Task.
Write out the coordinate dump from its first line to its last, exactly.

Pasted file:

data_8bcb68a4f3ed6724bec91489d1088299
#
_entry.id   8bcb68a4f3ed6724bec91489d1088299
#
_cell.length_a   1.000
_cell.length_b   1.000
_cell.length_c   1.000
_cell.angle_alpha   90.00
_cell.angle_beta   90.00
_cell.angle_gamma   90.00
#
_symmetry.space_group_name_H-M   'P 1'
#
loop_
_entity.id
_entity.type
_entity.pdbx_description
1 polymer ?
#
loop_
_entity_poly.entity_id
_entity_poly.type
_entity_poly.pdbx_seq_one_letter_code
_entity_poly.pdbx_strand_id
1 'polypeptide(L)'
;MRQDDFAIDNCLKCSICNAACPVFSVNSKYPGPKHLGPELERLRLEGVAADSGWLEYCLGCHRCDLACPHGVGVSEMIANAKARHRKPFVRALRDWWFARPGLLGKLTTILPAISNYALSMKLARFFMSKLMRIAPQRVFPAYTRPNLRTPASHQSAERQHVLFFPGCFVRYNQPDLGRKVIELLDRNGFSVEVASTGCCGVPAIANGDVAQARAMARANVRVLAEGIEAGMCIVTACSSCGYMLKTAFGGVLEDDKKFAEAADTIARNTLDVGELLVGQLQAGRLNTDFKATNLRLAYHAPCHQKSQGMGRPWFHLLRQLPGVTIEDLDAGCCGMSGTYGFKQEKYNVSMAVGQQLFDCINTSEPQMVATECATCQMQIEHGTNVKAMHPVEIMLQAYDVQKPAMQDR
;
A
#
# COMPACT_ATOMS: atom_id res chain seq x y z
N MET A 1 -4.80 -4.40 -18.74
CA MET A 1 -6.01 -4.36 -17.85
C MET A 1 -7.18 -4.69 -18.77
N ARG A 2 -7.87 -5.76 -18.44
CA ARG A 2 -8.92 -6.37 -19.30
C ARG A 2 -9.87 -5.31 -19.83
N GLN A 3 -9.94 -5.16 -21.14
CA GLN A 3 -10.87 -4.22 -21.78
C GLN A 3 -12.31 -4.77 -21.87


data_8bcb68a4f3ed6724bec91489d1088299
#
_entry.id   8bcb68a4f3ed6724bec91489d1088299
#
_cell.length_a   1.000
_cell.length_b   1.000
_cell.length_c   1.000
_cell.angle_alpha   90.00
_cell.angle_beta   90.00
_cell.angle_gamma   90.00
#
_symmetry.space_group_name_H-M   'P 1'
#
loop_
_entity.id
_entity.type
_entity.pdbx_description
1 polymer ?
#
loop_
_entity_poly.entity_id
_entity_poly.type
_entity_poly.pdbx_seq_one_letter_code
_entity_poly.pdbx_strand_id
1 'polypeptide(L)'
;MRQDDFAIDNCLKCSICNAACPVFSVNSKYPGPKHLGPELERLRLEGVAADSGWLEYCLGCHRCDLACPHGVGVSEMIANAKARHRKPFVRALRDWWFARPGLLGKLTTILPAISNYALSMKLARFFMSKLMRIAPQRVFPAYTRPNLRTPASHQSAERQHVLFFPGCFVRYNQPDLGRKVIELLDRNGFSVEVASTGCCGVPAIANGDVAQARAMARANVRVLAEGIEAGMCIVTACSSCGYMLKTAFGGVLEDDKKFAEAADTIARNTLDVGELLVGQLQAGRLNTDFKATNLRLAYHAPCHQKSQGMGRPWFHLLRQLPGVTIEDLDAGCCGMSGTYGFKQEKYNVSMAVGQQLFDCINTSEPQMVATECATCQMQIEHGTNVKAMHPVEIMLQAYDVQKPAMQDR
;
A
#
# COMPACT_ATOMS: atom_id res chain seq x y z
N MET A 1 -4.80 -4.40 -18.74
CA MET A 1 -6.01 -4.36 -17.85
C MET A 1 -7.18 -4.69 -18.77
N ARG A 2 -7.87 -5.76 -18.44
CA ARG A 2 -8.92 -6.37 -19.30
C ARG A 2 -9.87 -5.31 -19.83
N GLN A 3 -9.94 -5.16 -21.14
CA GLN A 3 -10.87 -4.22 -21.78
C GLN A 3 -12.31 -4.77 -21.87